Read Psalm 127 for me, won’t you?
Unless the Lord builds the house,
They labor in vain who build it;
Unless the Lord guards the city,
The watchman keeps awake in vain.
2 It is vain for you to rise up early,
To retire late,
To eat the bread of painful labors;
For He gives to His beloved even in his sleep.
3 Behold, children are a gift of the Lord,
The fruit of the womb is a reward.
4 Like arrows in the hand of a warrior,
So are the children of one’s youth.
5 How blessed is the man whose quiver is full of them;
They will not be ashamed
When they speak with their enemies in the gate
I was trying to understand what this meant. Why in the heck are children used as a bizarre metaphor for defending the gates of a city? And it occurred to me that, maybe we’re really talking about the joys of having a child around the house. Sure, in a way one’s progeny represent a continuation of your legacy, a blessing in their way. But that blessing involves trials and tribulations of its own, namely raising a family. Yet I would guess any parent that knows that their children are leaving the household in the near future know that, even with all those difficulties suddenly leaving their house, there’s sadness in a quiet house. Kids make you do the same thing over and over again because each and every instance of that same thing brings the same sense of wonder and enjoyment to them.
This is how I feel about video games. There’s something wonderful and innocent about playing games for a single defined purpose. To do the same thing over and over again. To not desire new things over and over again, as I suppose a materialist culture naturally promotes, and to just enjoy that one thing. I think I’ve already quoted Chesterton far too much on this, but whatever:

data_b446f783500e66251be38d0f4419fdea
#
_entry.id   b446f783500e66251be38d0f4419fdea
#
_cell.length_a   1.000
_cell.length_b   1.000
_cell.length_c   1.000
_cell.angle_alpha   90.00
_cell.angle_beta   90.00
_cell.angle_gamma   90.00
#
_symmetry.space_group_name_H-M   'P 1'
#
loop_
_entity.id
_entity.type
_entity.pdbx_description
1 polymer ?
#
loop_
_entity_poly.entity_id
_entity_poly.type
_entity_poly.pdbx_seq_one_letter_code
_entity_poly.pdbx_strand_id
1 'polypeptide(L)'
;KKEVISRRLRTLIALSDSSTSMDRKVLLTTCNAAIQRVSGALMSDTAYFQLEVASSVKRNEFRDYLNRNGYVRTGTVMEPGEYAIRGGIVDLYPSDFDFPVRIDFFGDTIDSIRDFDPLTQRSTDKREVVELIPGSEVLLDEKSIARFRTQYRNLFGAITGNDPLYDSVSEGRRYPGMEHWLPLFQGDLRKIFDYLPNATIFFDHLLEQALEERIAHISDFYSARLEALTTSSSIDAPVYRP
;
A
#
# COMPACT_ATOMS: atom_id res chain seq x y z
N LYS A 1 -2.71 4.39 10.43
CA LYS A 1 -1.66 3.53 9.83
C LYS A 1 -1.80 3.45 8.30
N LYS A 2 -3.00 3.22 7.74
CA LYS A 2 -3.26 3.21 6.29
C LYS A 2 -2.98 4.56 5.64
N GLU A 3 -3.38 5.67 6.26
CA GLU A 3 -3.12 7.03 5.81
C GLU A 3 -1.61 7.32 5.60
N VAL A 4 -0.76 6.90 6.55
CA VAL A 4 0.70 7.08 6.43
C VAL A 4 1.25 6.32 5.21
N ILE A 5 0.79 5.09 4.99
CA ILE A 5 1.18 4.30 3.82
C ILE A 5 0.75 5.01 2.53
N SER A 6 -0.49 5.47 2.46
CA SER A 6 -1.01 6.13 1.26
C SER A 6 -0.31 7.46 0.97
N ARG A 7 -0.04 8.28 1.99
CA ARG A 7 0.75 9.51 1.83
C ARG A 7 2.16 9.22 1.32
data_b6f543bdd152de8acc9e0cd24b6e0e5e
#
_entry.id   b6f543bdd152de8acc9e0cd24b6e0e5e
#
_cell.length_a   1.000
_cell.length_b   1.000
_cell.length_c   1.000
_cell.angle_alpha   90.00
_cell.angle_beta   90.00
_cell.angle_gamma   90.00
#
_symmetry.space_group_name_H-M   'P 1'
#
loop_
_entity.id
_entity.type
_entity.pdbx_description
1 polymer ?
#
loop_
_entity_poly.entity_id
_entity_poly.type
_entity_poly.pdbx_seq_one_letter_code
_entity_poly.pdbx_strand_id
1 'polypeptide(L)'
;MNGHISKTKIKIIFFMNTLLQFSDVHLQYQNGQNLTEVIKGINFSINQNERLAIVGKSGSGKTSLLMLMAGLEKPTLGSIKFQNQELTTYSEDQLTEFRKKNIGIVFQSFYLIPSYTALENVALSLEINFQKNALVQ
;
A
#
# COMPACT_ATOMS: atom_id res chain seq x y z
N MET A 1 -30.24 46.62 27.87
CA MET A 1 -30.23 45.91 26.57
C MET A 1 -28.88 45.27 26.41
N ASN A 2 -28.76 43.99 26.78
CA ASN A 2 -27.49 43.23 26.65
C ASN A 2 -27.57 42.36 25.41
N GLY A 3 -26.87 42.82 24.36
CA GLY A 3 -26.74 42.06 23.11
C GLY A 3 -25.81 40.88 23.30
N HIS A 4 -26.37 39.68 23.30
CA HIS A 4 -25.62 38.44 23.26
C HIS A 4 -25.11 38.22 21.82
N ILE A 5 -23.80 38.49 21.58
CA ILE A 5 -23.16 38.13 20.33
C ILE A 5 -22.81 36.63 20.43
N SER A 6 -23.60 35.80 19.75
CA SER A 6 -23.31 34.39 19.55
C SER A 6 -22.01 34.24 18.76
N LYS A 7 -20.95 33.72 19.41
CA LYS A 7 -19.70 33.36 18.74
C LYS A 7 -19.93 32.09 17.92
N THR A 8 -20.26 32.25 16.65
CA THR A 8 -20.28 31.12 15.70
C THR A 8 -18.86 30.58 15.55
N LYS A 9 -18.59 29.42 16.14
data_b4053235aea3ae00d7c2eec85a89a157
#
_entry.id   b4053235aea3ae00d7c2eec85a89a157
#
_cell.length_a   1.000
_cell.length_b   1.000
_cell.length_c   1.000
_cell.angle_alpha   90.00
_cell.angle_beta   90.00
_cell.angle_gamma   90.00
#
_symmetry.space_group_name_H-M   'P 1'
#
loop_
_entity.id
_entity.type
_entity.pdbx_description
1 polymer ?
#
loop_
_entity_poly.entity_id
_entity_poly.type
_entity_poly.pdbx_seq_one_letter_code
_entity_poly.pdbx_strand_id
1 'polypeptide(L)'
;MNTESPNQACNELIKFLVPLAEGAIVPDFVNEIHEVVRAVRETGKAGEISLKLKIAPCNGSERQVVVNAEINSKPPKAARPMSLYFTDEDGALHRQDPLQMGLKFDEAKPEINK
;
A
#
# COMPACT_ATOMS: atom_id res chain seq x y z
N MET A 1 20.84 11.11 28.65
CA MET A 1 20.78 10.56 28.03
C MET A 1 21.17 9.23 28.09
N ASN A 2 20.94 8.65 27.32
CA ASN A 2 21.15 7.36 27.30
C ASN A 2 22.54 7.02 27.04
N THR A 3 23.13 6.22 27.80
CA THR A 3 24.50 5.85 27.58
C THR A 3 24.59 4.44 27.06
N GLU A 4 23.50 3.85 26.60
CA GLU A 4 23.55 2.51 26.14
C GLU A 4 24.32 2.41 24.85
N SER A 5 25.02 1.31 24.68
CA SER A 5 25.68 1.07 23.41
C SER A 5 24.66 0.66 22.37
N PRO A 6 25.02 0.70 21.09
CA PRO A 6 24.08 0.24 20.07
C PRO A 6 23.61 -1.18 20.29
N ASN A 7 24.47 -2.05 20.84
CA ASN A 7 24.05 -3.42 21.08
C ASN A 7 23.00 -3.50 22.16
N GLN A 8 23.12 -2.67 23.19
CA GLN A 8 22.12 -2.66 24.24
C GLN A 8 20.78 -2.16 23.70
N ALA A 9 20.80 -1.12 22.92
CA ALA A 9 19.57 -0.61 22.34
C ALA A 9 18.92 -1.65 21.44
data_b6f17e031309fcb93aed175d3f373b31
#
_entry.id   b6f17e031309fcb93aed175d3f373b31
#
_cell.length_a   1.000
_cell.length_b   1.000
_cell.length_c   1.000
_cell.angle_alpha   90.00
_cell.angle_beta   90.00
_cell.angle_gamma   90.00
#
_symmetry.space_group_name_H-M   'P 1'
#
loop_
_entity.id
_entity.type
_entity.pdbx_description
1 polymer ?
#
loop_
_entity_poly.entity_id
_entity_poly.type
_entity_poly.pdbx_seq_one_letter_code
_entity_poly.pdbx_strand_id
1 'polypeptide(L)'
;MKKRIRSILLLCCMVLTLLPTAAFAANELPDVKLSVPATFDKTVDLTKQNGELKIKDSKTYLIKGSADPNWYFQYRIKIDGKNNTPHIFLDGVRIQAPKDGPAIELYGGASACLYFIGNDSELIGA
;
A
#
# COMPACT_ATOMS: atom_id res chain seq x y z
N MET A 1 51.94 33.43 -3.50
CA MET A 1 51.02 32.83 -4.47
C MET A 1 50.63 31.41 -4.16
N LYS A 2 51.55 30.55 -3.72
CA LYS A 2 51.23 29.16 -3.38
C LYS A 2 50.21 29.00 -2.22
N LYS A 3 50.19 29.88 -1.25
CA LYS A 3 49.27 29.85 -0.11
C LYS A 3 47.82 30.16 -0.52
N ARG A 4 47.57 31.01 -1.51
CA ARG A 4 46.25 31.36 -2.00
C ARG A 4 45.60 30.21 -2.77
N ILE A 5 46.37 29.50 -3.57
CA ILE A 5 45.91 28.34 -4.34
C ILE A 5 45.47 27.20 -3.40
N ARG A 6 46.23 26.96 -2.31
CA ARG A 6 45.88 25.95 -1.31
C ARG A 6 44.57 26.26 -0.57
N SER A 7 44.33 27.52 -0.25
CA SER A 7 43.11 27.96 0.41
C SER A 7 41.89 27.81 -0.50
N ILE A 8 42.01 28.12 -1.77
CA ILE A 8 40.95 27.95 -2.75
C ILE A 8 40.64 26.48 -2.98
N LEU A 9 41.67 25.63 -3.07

Because children have abounding vitality, because they are in spirit fierce and free, therefore they want things repeated and unchanged. They always say, “Do it again”; and the grown-up person does it again until he is nearly dead. For grown-up people are not strong enough to exult in monotony. But perhaps God is strong enough to exult in monotony. It is possible that God says every morning, “Do it again” to the sun; and every evening, “Do it again” to the moon. It may not be automatic necessity that makes all daisies alike; it may be that God makes every daisy separately, but has never got tired of making them. It may be that He has the eternal appetite of infancy; for we have sinned and grown old, and our Father is younger than we.
And I am one of those people that indulges in monotony on a daily basis, whether in playing World of WarCraft or trying to master Metal Gear Rising: Revengeance by playing the same segment over and over wherein I can improvise within the constraints the game sets. Those are the games I look forward to and I want to play, the games that keep revealing cool and awesome things EVEN when I’m playing the exact same segment again. It never gets old. Everything PlatinumGames ever made goes to that impulse. Even God Hand works that way (for the record, it’s hilariously absurd, but even the stupid surf rock makes me giddy). When it comes to experiential games, I just don’t see that same joy. I see a striving after the fleeting idea of “meaning” and “purpose”, as if a Christian really NEEDS those things somehow in their narratives that Scripture wouldn’t provide. Am I missing something that sub-creations can take the place of the main thing, or do I just not get it?
Those games don’t fill me with that sense of wonder. They put the experiential hedges around me, and I have to stay inside and foster some suspension of disbelief to get anything out of it. It just isn’t natural to me at all. It makes it into an “adult” experience, and hones me into an particular modern ideology that I just don’t care for, and I probably never will. They don’t tell me that I can rise to any occasion and meet any challenge; they bring me to the ground floor and force me into a particular mood or feeling.